By Charlie Bermant
Peninsula Daily News
Want more top stories? Sign up here for daily or weekly newsletters with our top news.
Sung in the style of an Elvis Presley ballad, complete with a lip curl, Zimmerman throws out lines such as “I love you because you really listen” and “when I'm on the phone, I never feel alone because you are out there on your headphones.”
Zimmerman, who lives in San Anselmo, Calif., will perform at 7 p.m. Sunday at Quimper Unitarian Universalist Fellowship, 2333 San Juan Ave.
Admission to the show is a suggested donation of $18 at the door.
“I play a lot of Unitarian churches,” said Zimmerman, 55.
“It's where you find a lot of audiences that are both politically engaged and spiritually confused, and they are good places to bring people together who are willing to laugh.”
Zimmerman is a topical songwriter in the vein of the late Phil Ochs and Tom Lehrer, writing satirical tunes that tie into the headlines as they strive to make the audience laugh.
He had a head start on “Hello, NSA.” It is an update of a song he wrote more than 10 years ago when similar invasion-of-privacy allegations were leveled against the George W. Bush administration.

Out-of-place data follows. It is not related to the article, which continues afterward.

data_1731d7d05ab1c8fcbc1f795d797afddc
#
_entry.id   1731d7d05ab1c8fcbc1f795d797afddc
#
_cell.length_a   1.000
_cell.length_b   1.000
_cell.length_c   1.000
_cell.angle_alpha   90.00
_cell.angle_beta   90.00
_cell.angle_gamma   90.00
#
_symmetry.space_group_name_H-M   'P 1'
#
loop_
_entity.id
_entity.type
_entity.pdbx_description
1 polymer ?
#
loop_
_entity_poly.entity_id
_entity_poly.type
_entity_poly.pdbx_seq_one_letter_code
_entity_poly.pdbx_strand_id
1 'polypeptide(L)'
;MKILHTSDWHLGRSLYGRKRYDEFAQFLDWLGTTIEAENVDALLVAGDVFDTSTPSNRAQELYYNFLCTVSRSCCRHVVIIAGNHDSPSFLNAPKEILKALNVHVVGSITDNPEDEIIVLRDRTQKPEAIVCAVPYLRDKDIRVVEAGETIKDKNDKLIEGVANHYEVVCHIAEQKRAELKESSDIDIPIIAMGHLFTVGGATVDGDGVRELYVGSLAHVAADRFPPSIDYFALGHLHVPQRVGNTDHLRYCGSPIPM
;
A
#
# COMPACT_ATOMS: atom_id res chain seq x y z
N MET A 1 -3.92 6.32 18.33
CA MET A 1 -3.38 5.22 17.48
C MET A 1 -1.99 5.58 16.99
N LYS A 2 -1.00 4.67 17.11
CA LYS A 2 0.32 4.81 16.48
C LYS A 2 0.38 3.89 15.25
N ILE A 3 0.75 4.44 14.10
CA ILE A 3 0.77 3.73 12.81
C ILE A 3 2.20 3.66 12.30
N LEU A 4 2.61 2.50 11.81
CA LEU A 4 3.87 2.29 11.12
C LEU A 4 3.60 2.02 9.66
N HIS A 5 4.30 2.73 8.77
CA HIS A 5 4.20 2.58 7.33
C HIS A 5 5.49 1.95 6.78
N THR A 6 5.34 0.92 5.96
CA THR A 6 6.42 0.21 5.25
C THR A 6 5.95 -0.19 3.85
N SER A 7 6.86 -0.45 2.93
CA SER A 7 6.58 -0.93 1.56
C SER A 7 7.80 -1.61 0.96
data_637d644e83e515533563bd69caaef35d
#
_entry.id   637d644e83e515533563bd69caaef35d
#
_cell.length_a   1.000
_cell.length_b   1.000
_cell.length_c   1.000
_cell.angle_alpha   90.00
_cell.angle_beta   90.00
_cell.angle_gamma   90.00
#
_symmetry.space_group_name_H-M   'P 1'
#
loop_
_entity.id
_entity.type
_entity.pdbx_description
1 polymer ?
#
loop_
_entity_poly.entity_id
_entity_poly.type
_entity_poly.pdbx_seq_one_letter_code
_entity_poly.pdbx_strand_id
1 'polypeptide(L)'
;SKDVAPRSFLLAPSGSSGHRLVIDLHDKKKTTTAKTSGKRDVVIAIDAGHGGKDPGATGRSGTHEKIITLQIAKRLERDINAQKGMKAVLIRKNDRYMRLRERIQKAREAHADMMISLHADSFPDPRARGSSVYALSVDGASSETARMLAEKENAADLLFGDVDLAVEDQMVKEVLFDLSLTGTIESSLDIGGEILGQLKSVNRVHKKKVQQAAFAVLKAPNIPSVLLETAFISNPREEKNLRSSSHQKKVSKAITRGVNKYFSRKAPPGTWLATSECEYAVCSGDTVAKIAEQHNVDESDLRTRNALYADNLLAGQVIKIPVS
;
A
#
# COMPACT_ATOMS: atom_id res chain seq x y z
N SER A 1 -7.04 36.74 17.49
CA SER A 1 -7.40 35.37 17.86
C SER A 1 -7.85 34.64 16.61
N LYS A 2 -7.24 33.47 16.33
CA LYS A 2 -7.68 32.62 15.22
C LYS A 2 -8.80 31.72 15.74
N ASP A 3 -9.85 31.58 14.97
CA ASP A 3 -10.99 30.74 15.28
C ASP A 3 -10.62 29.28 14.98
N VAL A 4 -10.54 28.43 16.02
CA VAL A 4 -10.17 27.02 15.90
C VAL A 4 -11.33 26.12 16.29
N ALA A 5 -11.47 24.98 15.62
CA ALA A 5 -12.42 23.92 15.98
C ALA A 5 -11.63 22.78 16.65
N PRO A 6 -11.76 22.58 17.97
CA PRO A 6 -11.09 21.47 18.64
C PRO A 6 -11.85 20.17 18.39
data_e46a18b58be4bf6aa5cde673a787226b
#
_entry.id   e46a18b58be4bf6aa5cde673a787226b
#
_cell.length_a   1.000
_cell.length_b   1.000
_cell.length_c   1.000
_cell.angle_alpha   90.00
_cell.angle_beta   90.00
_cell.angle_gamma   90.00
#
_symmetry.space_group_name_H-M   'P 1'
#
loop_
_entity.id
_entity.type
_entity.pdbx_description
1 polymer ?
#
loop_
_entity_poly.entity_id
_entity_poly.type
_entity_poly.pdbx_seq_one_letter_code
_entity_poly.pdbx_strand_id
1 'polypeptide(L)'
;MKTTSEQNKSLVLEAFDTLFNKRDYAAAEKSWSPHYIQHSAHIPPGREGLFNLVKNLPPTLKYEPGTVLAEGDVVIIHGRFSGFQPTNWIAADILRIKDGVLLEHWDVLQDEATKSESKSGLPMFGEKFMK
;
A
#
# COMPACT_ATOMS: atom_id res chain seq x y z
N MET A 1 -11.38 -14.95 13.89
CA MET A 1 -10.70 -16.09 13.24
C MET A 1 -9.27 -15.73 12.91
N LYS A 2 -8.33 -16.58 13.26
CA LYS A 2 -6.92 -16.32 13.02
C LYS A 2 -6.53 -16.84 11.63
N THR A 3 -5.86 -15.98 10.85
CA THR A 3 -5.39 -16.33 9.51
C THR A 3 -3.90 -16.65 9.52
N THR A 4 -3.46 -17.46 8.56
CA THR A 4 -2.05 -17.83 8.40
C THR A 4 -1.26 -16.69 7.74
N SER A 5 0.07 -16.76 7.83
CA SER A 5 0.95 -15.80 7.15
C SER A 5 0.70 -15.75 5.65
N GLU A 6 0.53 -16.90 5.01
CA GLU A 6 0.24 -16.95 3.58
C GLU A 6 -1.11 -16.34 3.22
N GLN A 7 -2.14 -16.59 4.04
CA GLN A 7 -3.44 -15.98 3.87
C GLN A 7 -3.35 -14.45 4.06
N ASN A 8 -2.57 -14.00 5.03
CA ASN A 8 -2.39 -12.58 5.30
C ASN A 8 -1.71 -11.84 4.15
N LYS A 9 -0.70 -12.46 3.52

“This is a song that I am sorry to resurrect,” he said.
As for the Elvis intonation, he said, “I look for the appropriate chord changes, so the music conspires to tell the same joke as the lyrics.”
Zimmerman's songs are written from the point of view of the political left, while poking fun at that group's tendency to take itself too seriously.
“People always want to laugh, not only at the opposition but at themselves,” Zimmerman said.
“I get some right-leaning people coming up after the show and say they don't agree with me, but I don't get any contention or disrespect.”
Since Zimmerman's shows attract a left-leaning crowd, he has been characterized as preaching to the converted, but he thinks a more appropriate description is that he is “rallying the troops.”
Zimmerman has released 13 albums over 20 years. His songs have been heard on HBO and Showtime, and he was profiled on NPR's “All Things Considered.”
His YouTube videos have amassed more than 7 million views combined.
In 2012, he traveled 47,000 miles to complete a “50-state tour” that omitted Hawaii.
Much of Zimmerman's audience isn't familiar with Lehrer, a mathematics professor who wrote satirical songs with a Tin Pan Alley flavor or Ochs, a singer-songwriter who was a part of the 1960s folk music movement and committed suicide in 1976.
Zimmerman hopes Ochs is remembered not only for his topical songs but for a sense of humor.
“He could be really funny on-stage, almost like a stand-up comedian,” Zimmerman said of Ochs.
“Although he did wear his heart on his sleeve.”
To view “Hello, NSA,” visit http://tinyurl.com/youtubehellonsa.
For more information, phone 360-379-0609.
Jefferson County Editor Charlie Bermant can be reached at 360-385-2335 or email@example.com.